Studies in American Indian Literatures 16.1 (2004) 87-90
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Everyone has a family, absent or present, but few people have spent as much time as Wendy Rose has researching her genealogy and imagining the lives of her ancestors. Rose's newest book, Itch Like Crazy, presents the intellectual fruits of this labor in poems that use the language of the personal to speak about the history of Indian-white relations and the true meaning of cultural identity. Itch Like Crazy revisits some of Rose's favorite earlier themes—her search for roots and belonging, the harsh realities of survival, the cruelty of colonialism—but addresses them in a different voice. While Rose's earlier voice was searching and political, brimming with the anger of the disenfranchised, her [End Page 87] new voice is knowing, rich with facts recovered from her research, in places empathetic, and always pointedly personal.
In the first of the book's three sections, titled "These Bones," Rose's great powers of imagination spirit her bodily across continents and oceans and back in time to the castles and cottages of her Irish, Scottish, and English ancestors, the creaking damp ships that brought them to America, the covered wagons that carried them west, and the unplanned human encounters with Miwoks and others that added new generations and new blood to the family tree. Rose describes the "itch" that drove her to research her multicultural family history and addresses individual ancestors in powerful dream-letters. To Margaret Castor, a great-great-grandmother who came to California from Germany, she poses the question,
Did you give one glance back,
one final goodbye, words
last a lifetime?
Rose gives herself the gift of family, but rather than inserting each new member into her life she travels back to insert herself in theirs:
If you are a part of me,
I am that crazy acorn within your throat
around which pioneer stories rattle and
I am the other voice
blasted from the mountain
by hydraulic cannons,
the other fetus
embalmed on your knee.
The language is evocative and lyrical, but in places the references to specific people and relations are confusing. This problem can be solved by turning first to the third section of the book, titled "Listen Here for the Voices." This section consists of black-and-white photographs of relatives and ancestors accompanied by prose descriptions of each person and his or her relationship to Rose. A significant new piece of information is [End Page 88] revealed in this section: that the Hopi man whom Rose had always thought to be her father might not actually be her father. Rose's mother had been married to an Anglo man named Dick Edwards, whom for various reasons, Rose was led to believe wasn't her biological father. The details aren't explained, but the new uncertainty about the identity of her biological father brings her perceptibly closer to her Anglo ancestors. Perhaps this is the source of her empathetic descriptions of their struggles, or perhaps personal knowledge of the men and women whose lives brought her into the world have softened her anger or opened her eyes to other kinds of suffering. Whatever the case, the short biographies in this section are lovingly rendered and provide important background information for understanding the poems in "These Bones."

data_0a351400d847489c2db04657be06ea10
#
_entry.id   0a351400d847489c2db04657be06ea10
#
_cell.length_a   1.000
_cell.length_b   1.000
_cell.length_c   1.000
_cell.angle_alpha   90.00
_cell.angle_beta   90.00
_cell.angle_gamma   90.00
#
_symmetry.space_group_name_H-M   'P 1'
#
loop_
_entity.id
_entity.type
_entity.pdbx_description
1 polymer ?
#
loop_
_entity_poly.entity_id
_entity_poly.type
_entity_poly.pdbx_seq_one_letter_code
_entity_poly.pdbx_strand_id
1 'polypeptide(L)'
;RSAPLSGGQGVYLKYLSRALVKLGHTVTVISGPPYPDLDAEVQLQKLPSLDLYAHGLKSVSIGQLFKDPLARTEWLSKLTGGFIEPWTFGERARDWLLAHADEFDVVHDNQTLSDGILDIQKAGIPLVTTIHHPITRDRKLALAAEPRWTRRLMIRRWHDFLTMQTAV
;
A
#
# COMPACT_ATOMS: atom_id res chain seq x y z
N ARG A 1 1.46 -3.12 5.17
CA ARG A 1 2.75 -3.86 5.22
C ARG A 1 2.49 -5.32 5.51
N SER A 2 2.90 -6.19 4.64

The second section titled, "This Heart," is shorter and more varied than the first, but it contains some of the true gems and most timeless pieces in the collection. Leaving the terrain of family history behind, Rose picks upthe threads of her earlier concerns about the challenges of being "mixed," of being an American Indian in academia, and of wanting to honor her tribal heritage without having as much access to it as she would like. These themes found raw, powerful expression in earlier collections such as The Halfbreed Chronicles and Other Poems (1986) and Lost Copper (1980). In Itch Like...